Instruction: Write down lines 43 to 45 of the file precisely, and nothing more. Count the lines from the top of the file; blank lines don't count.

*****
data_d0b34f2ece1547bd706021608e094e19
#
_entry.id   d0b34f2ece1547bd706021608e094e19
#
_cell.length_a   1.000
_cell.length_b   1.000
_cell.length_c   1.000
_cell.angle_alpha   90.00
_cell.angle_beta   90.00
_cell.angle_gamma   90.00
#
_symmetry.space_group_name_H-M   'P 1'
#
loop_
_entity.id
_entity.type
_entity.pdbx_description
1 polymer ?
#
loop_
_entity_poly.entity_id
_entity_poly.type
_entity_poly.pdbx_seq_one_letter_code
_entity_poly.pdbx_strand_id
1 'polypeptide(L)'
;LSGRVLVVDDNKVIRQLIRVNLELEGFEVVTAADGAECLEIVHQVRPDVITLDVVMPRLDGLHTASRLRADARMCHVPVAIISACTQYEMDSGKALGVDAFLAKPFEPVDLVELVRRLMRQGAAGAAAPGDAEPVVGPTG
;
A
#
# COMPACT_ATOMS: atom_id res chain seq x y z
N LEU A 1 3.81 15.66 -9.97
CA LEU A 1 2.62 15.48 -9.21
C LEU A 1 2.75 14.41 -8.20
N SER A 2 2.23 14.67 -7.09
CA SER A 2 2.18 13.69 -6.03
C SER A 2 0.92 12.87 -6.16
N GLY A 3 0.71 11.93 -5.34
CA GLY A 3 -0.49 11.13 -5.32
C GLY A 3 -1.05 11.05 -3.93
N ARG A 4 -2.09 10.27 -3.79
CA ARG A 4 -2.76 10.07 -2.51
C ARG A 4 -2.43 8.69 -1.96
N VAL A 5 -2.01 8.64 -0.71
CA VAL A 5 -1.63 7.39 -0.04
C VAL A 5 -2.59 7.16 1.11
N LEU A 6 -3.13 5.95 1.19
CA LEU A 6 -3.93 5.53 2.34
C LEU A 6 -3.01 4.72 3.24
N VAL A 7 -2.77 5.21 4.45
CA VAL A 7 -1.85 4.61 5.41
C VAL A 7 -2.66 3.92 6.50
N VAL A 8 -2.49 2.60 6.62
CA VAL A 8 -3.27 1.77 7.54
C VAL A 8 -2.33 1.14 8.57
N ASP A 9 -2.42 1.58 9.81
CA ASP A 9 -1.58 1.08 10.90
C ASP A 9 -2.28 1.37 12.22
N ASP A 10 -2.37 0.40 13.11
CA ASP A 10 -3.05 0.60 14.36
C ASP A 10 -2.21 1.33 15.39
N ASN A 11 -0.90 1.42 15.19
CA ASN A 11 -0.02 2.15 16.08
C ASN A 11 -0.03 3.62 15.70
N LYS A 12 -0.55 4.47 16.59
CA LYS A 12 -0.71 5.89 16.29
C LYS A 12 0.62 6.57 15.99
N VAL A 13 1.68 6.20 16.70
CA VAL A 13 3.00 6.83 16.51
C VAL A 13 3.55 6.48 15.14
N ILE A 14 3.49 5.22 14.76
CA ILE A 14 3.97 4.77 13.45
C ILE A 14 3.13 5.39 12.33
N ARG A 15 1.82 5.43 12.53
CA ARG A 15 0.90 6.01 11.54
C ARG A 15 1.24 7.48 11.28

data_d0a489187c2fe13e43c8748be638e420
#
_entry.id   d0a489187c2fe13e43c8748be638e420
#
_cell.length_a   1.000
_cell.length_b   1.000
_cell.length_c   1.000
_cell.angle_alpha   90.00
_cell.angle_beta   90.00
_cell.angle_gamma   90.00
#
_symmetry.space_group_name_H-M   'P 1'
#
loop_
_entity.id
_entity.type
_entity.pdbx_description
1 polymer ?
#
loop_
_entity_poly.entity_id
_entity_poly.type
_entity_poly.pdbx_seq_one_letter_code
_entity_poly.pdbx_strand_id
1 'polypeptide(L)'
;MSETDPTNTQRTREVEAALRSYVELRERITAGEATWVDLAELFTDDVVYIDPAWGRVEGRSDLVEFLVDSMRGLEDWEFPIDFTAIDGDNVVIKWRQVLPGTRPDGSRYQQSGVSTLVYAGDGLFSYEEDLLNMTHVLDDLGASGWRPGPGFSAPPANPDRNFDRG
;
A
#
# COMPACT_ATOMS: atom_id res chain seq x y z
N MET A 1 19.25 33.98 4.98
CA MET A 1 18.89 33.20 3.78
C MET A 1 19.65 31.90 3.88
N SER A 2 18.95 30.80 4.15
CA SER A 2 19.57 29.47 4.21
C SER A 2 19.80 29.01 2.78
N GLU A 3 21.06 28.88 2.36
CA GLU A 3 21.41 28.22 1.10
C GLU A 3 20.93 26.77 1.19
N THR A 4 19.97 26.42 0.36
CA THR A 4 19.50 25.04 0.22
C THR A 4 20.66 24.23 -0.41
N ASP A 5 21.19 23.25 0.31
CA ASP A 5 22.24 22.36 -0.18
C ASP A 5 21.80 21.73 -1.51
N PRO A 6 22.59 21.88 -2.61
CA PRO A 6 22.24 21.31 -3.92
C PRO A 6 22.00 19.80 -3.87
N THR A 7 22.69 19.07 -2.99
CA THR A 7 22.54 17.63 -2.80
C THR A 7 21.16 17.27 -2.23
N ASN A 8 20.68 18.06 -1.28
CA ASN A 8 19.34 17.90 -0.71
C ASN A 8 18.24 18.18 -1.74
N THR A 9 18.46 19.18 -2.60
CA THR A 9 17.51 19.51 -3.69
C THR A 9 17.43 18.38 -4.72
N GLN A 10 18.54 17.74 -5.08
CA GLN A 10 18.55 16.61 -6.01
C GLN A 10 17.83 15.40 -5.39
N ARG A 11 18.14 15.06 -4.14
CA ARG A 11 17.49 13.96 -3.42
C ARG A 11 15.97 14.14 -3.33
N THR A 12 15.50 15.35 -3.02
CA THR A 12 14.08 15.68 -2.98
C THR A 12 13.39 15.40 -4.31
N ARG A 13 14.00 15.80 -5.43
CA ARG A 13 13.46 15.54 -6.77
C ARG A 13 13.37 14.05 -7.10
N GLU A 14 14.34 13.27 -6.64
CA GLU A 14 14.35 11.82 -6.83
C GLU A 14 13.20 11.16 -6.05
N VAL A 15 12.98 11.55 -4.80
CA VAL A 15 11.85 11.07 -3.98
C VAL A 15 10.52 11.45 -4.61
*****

N VAL A 5 -2.01 8.64 -0.71
CA VAL A 5 -1.63 7.39 -0.04
C VAL A 5 -2.59 7.16 1.11